DHI's assessment indicated that, with proper sequencing of the reclamation procedures and proper controls to limit the release of silt into the waters, marine life in these waters would not be endangered.

In line with DHI's assessment, JTC will work with the reclamation contractors to put in place necessary mitigating measures to minimise silt release. These include the use of fill materials with low silt content, and close monitoring of the sand filling process. In addition, at locations, such as Terumbu Bayan, where the corals will be directly impacted, these corals will be relocated to suitable locations. JTC will be pleased to work with interested organisations for this relocation exercise.

This reclamation project is currently in the advanced stage of planning. JTC has submitted its plans to the relevant regulatory agencies for approval. If necessary, JTC will work with the relevant agencies to put in place additional checks to ensure that the project minimises negative impact on the environment and marine habitats.

Dr Geh Min: Sir, firstly, may I ask if the Environmental Impact Assessment can be made available to other stakeholders, in other words, the public who is interested and concerned about the marine life there? Can the Minister of State give me more information about the techniques used - whether suction dredges are used, what type of silt screens are going to be used, is it a dry type of reclamation, will the reclamation be conducted from the north or south side and, in particular, the islands in the south, Pulau Hantu, and the protection of these islands which are one of the richest for our coral life have been taken into account in the Environmental Impact Assessment?

Mr Heng Chee How: Mr Speaker, Sir, firstly, I will take the Nominated Member's suggestion about providing more information from the Environmental Impact Analysis and how to make it more available into consideration by the Ministry.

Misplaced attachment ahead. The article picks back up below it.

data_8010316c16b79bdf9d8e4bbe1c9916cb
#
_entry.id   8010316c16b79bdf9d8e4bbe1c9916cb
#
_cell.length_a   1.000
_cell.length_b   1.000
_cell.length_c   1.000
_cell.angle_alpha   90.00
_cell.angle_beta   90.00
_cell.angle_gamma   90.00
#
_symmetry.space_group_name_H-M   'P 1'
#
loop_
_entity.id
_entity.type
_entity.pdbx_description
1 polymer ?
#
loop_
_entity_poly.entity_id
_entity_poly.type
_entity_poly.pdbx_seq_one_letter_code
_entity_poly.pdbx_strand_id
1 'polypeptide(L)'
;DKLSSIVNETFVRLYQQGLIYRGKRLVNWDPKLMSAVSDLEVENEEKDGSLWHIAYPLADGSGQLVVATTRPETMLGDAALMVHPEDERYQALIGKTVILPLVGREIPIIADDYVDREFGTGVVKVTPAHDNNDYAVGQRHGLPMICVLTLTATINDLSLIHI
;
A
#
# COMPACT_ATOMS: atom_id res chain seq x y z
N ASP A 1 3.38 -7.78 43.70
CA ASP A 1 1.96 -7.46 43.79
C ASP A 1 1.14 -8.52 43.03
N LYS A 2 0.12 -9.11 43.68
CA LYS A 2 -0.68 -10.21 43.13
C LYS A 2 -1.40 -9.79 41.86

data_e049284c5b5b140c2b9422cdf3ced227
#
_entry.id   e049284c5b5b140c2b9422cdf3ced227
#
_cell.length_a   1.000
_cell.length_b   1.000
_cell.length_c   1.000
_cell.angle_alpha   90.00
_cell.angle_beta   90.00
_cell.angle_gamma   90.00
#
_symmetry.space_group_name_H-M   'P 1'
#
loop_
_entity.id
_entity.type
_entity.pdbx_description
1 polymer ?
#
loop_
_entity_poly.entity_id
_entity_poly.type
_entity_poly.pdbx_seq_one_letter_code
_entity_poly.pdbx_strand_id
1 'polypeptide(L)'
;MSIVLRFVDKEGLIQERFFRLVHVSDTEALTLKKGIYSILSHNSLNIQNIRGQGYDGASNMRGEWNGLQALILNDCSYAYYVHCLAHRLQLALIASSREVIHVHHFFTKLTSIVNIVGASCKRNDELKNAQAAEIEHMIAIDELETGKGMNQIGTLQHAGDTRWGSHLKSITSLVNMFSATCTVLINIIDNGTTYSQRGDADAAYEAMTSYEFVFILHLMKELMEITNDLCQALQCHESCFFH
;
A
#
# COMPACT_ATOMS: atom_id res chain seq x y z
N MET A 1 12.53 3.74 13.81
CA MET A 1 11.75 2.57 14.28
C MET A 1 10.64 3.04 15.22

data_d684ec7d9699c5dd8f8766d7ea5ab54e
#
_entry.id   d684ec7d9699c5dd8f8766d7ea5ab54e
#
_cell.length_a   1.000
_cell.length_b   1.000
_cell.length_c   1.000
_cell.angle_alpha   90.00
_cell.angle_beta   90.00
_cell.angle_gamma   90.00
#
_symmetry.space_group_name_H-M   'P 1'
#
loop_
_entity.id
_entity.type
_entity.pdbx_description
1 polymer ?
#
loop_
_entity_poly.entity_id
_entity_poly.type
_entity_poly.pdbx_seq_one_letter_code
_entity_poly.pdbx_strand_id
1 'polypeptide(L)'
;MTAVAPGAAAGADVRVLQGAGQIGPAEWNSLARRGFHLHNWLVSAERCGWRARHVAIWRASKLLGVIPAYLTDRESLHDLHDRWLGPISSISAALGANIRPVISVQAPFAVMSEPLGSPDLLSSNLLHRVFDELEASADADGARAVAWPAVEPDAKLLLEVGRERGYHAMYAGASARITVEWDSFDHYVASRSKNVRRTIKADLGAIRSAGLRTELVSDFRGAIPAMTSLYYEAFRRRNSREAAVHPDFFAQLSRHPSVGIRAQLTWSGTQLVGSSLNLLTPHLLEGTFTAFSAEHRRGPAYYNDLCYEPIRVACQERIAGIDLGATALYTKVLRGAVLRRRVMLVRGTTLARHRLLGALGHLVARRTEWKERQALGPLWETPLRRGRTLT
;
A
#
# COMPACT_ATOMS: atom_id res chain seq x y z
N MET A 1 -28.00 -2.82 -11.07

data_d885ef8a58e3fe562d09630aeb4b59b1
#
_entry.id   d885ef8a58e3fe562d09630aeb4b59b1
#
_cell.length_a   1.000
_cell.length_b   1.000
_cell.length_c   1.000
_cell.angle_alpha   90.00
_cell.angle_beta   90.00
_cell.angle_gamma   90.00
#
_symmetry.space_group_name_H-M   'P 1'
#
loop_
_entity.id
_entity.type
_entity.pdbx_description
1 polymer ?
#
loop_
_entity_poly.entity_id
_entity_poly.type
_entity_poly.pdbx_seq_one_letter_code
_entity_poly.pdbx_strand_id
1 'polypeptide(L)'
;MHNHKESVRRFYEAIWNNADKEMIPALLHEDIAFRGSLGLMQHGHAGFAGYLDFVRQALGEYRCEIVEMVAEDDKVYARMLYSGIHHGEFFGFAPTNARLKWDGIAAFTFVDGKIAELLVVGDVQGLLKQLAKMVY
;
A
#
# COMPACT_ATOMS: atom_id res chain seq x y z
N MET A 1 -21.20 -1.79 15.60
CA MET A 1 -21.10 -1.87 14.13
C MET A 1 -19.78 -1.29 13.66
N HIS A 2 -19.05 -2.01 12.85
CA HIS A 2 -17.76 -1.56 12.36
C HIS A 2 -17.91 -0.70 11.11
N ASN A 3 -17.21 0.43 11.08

Secondly, in terms of the technical information of the EIA, I am afraid that I do not have those specific technical information. But I would just like to assure the Nominated Member and all Members of the House that, from the MTI's perspective, we certainly do not want to do any more disruption or damage to our natural habitat or marine life than is absolute necessary. That is why, for a reclamation project like that, we commission a study and get it done by a body, in this case, DHI, that is competent in this regard. The entire purpose of doing this is to make sure that, even as we pursue the reclamation project in order to advance our economic objectives, we give balanced and focused attention on how we might be able to achieve that in tandem with taking care of our natural environment. So, this is the assurance that I would like to give to the Nominated Member and all Members of the House.

Dr Geh Min: Sir, I would like to thank the Minister of State for his assurances. Could I ask whether the Ministry of Trade and Industry routinely, before designating an area for industrial development - in this case, in the southern islands - do an EIA and consult all stakeholders, or is this only done after it is designated for industrial use, as in the case of Pulau Ular? Perhaps, I could use an analogy here. There have been EIAs done. Some of them have been done late and they can, therefore, only suggest mitigating measures.